10. Just had this issue myself - had the garage replace the master cylinder and when I got it back the clutch bit as soon as I thought about lifting my foot. I re-bled it and managed to get a couple of bubbles out which improved things slightly, then I adjusted the clutch pedal. Open the bonnet and remove the cover plate over the master cylinder (6 screws to undo). You should now see where the clutch pedal pushes a rod into the master cylinder. This rod is threaded and passes through the clutch pedal, being held on either side by a pair of nuts. get someone to hold the clutch down from the driver's seat while you back off the nut nearest the front of the vehicle a couple of threads. Now your assistant releases the clutch and you screw the other nut up to clamp the pedal, then your assistant presses the clutch again while you tighten the front nut up tight to lock it. Test before you re-fit the cover plate as it takes less than you think - mine now doesn't bite until my foot's almost completely off the pedal, so I'm going to have to redo it. When you're happy put the cover plate back on and you're done. Dan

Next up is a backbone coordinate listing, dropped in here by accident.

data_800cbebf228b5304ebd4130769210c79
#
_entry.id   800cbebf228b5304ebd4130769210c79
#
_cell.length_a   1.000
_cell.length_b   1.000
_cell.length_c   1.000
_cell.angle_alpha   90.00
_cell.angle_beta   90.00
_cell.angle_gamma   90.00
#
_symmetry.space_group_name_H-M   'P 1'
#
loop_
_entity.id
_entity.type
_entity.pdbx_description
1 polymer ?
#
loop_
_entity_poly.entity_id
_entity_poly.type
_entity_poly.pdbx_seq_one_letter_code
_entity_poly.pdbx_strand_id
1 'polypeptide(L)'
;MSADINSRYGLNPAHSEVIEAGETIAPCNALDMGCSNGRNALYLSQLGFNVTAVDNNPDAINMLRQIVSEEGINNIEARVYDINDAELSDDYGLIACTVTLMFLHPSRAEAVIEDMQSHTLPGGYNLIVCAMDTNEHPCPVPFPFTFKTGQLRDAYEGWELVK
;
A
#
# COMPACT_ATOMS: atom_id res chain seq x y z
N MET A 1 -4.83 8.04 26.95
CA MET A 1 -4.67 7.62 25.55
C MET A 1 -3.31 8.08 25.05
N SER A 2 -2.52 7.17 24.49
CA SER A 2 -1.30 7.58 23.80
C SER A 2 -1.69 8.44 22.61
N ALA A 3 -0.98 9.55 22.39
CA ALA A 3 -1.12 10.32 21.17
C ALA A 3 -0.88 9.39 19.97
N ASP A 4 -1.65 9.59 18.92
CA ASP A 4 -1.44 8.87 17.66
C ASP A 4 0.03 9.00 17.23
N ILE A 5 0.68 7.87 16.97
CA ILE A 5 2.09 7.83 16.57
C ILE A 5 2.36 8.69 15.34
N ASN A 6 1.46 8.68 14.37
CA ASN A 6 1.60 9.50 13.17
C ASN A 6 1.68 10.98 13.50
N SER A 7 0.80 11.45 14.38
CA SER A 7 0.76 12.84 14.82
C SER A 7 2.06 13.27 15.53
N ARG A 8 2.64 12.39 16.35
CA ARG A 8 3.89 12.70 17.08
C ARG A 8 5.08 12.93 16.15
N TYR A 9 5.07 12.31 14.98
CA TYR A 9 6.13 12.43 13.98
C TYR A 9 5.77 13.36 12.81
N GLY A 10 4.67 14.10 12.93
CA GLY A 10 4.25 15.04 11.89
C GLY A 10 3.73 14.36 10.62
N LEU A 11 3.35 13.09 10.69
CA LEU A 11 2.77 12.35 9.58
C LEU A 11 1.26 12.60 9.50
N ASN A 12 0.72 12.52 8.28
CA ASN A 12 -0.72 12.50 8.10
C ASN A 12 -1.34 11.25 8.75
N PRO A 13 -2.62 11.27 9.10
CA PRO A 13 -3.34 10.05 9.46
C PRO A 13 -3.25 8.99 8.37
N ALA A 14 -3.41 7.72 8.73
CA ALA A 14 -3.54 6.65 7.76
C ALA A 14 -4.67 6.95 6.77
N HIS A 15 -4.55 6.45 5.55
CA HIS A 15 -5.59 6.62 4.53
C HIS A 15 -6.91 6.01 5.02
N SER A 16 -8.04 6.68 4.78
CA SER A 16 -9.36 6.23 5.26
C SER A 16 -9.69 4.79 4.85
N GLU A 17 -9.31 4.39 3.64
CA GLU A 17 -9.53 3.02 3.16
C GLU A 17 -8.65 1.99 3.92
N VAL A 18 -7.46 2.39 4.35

11. Would you be able to scan these cam profiles and send me a copy, I've been trying to get hold of something like that for ages. I'd really appreciate it. Thanks Dan
  12. On the subject of water injection have a look at this site: http://autospeed.com/cms/A_110368/article.html They talk about using the water pump from an espresso machine with a cheap inverter to get the high pressure needed for good atomisation, whilst still being pretty cheap to buy and put together. Dan